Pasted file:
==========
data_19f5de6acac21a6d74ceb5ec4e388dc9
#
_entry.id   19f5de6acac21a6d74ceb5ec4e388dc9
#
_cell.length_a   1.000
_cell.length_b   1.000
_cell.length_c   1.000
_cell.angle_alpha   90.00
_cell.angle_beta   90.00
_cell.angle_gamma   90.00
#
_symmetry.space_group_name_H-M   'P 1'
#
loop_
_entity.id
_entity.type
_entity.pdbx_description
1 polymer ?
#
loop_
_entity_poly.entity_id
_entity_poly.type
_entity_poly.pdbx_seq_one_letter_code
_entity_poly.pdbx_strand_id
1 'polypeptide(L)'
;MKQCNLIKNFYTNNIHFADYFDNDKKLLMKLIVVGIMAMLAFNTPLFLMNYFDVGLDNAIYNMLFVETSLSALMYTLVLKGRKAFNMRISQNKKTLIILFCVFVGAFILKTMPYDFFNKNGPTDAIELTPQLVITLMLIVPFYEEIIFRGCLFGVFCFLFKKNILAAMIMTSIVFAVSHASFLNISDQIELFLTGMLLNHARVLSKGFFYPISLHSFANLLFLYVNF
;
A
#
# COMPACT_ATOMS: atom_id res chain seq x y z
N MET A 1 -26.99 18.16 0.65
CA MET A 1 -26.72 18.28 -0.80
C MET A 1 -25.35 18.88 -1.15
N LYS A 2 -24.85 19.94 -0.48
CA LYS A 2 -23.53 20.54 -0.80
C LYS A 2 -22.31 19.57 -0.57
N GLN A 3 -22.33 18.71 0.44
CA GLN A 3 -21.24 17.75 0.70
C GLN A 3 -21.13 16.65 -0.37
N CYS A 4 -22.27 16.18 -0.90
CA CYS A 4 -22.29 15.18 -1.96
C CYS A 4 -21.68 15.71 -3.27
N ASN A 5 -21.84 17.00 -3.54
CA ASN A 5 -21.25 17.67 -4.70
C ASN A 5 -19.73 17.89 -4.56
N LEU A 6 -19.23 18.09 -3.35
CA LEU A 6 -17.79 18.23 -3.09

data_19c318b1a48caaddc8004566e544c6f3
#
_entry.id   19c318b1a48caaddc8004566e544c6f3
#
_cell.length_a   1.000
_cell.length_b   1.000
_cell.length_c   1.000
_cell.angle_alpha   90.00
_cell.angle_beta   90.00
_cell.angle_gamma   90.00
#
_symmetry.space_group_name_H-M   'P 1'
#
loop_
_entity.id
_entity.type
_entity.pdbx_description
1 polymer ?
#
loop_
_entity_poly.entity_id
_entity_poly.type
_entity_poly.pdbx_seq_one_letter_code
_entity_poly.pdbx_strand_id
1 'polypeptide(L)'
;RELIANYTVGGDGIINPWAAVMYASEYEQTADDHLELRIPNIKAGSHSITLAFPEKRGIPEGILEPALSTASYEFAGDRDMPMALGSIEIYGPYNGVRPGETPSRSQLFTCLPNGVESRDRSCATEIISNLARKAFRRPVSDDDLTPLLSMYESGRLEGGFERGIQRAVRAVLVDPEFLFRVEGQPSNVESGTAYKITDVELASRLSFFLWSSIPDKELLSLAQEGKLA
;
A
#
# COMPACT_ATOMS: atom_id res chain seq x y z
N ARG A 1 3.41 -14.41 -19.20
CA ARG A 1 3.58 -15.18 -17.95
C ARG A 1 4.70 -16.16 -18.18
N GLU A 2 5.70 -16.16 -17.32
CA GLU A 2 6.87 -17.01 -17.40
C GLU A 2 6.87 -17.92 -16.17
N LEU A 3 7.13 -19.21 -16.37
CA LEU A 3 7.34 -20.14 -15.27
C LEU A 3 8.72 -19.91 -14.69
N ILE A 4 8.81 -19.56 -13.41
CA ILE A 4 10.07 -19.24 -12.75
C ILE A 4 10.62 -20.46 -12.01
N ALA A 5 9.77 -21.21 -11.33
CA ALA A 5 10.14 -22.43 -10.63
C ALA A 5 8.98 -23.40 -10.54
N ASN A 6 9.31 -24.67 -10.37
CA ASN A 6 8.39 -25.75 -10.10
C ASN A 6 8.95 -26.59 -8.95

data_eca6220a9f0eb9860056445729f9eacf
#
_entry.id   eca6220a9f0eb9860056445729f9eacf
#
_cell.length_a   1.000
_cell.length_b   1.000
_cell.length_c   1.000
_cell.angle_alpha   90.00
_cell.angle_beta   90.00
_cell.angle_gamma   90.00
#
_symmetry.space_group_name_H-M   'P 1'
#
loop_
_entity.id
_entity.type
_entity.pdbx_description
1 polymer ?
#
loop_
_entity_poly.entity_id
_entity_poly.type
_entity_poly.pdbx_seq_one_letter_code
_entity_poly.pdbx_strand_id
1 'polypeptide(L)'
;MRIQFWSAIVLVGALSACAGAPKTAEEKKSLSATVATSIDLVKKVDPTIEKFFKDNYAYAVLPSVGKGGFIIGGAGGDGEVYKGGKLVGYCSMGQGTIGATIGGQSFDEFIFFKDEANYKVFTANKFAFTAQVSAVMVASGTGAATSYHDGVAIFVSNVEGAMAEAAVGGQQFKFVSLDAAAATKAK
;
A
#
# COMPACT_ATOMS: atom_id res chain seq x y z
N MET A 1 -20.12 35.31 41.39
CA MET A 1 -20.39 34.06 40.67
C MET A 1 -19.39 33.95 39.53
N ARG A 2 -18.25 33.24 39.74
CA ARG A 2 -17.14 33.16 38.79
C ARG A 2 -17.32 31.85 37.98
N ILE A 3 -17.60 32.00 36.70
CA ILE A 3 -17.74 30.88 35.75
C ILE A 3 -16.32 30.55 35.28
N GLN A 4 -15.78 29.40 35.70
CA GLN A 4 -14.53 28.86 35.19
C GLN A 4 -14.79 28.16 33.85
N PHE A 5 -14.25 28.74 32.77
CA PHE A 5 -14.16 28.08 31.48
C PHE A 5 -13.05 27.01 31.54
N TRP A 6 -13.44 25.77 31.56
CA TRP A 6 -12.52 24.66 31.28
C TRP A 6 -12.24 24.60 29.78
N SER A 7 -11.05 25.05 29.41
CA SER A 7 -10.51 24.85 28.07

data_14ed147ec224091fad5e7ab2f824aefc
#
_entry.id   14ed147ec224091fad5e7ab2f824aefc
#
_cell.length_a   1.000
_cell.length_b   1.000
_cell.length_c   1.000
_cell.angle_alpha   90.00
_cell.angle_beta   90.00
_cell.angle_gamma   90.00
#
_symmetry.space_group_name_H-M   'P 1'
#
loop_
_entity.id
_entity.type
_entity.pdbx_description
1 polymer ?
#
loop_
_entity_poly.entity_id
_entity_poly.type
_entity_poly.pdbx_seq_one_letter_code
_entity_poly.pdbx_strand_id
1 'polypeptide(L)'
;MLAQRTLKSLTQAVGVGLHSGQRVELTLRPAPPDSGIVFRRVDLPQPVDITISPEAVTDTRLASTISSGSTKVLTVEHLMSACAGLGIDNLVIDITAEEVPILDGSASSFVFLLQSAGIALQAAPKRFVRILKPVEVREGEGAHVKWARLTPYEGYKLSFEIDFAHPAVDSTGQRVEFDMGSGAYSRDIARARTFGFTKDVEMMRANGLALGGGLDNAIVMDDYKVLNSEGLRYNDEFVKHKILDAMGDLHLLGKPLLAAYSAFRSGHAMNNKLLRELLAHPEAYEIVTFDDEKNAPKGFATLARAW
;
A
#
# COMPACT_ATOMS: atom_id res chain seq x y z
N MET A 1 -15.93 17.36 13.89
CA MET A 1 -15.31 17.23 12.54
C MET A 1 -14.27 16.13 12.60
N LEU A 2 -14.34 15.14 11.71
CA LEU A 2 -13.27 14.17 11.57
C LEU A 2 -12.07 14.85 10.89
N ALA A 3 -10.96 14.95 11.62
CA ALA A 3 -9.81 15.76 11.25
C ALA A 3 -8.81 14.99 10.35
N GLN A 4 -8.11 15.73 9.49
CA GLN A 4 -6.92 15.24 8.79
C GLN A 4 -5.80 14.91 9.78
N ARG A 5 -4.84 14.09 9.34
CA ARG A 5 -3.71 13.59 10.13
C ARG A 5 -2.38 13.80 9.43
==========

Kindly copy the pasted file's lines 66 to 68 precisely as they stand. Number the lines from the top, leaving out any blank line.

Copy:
#
loop_
_entity_poly.entity_id